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Tuesday, February 21, 2006

Carl Davis and James Dooley

A Christmas Carol
Northern Ballet Theatre
Music by Carl Davis
Choreography by Massimo Moricone
Arthaus Musik 101 193 (DVD)

This splendid 1992 performance, recorded at the Victoria Theatre, Halifax, features music by Carl Davis, a man who is best known for his many scores for film and TV over the years, a body of work which also encompasses original scoring and adaptation for many silent film revivals. But I must admit a ballet by the man was a new experience for me, but an enjoyable one, I'm glad to report.
This three-act work is principally a ballet of course, but the many songs, voiced splendidly by the Choir of artists from the Northern Ballet, make this work more a combination of ballet and musical. The subject matter, being Dickens' A Christmas Carol, gave the composer licence to incorporate several well-loved Christmas songs and carols into his score, some voiced, some played instrumentally, and some a natural progression from one to the other; and there are also some less familiar songs, like the opening funeral march for Marley, and Tiny Tim's song, which the accompanying booklet doesn't help identify. They may be original, they may be adaptations, I don't know, and if they are original, it doesn't say who is responsible for the lyrics.
Davis' score is particularly enjoyable in the livelier dance sequences, though, if you close your eyes, you could well-imagine he is accompanying scenes set in the American West, as there seems to me a definite Copland influence.
The composer also had to come up with some folksy, fiddle-lead music and various ballroom dances, as well as some bawdy tavern music, before wrapping things up quite joyously, reprising some of the key themes and songs that came before.
Although not really qualified to comment on the dance aspect of the production, I would just say that the Company and principals, lead by Jeremy Kerridge as Scrooge, acquitted themselves excellently, considering they were often performing in full Dickensian dress. Special effects for the ghosts that visit Scrooge were adequate, with Steven Wheeler's Ghost of Christmas Future being a particularly terrifying apparition.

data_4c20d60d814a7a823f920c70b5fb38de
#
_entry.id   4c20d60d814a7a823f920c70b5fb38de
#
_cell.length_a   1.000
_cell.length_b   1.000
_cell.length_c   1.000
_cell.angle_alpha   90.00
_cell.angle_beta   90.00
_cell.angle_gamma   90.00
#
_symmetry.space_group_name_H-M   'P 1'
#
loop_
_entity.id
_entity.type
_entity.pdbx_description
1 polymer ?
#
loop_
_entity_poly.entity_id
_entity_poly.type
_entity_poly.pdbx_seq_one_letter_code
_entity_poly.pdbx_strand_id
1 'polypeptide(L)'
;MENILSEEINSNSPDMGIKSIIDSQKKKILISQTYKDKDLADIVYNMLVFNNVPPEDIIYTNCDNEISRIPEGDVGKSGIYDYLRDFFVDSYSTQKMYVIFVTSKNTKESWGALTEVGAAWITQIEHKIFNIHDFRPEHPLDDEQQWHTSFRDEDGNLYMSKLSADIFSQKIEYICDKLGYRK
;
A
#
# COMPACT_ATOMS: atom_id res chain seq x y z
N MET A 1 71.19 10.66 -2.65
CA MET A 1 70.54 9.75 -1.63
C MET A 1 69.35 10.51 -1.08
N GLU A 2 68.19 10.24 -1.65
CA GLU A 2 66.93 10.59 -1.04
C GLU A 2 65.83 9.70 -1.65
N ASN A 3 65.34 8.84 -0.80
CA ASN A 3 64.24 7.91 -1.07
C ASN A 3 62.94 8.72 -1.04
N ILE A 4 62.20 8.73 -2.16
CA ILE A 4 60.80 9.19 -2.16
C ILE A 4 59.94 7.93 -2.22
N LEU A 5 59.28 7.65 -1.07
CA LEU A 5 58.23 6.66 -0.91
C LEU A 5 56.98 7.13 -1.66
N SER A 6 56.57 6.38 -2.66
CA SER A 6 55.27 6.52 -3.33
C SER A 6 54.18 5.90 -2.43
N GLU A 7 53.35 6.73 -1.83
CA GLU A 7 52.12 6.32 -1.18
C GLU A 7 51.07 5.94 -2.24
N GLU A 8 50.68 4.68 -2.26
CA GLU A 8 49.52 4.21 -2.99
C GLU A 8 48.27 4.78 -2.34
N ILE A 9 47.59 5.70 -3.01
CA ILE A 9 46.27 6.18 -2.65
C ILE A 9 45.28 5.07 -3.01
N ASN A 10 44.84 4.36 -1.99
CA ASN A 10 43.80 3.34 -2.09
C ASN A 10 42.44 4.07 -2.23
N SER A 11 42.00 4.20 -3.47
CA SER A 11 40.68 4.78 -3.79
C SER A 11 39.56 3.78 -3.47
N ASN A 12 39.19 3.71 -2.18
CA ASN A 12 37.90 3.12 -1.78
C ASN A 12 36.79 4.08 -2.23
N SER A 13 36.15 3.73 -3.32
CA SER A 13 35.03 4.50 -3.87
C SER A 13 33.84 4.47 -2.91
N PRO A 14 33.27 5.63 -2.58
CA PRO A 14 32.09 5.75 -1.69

The aforementioned booklet gives a background on Dickens and his famous work, a history of the various screen and stage adaptations, background on the Northern Ballet Theatre, composer Davis and choreographer Moricone, plus a guide to the Ballet's content, all this in three languages.
If you want to experience yet another side to Carl Davis' talents, I would heartily recommend this excellent DVD.

James Dooley and When a Stranger Calls

My thanks to Costa Communications for bringing to my attention that composer James Dooley, a long-time collaborator of Hans Zimmer, continues to take his own solo steps into the cinematic arena with his score for the new remake of the 1979 thriller When a Stranger Calls. I remember, as a young man, being reasonably gripped by the original when seeing it on release at our local cinema, and can't help but wonder if this latest version will prove a worthwhile venture or will follow in the steps of so many sub-standard remakes - we shall see!
As for Dooley's music, well, it is pretty much what one expects it to be, a mix of suspense and menacing action, but at least it's orchestral, and there are some more gentle moments for piano, though these are very few and far between. Sorry to report that here is no word on a CD release for the score at this time.
Forthcoming from the composer is Urmel Aus Dem Eis, or Impy's Island, as it will be known in the U.S., which is an animation, based on the German children's story about a dinosaur that hatches in modern times. I shall be very interested to hear Dolley's score for the film, which would seem an interesting opportunity.


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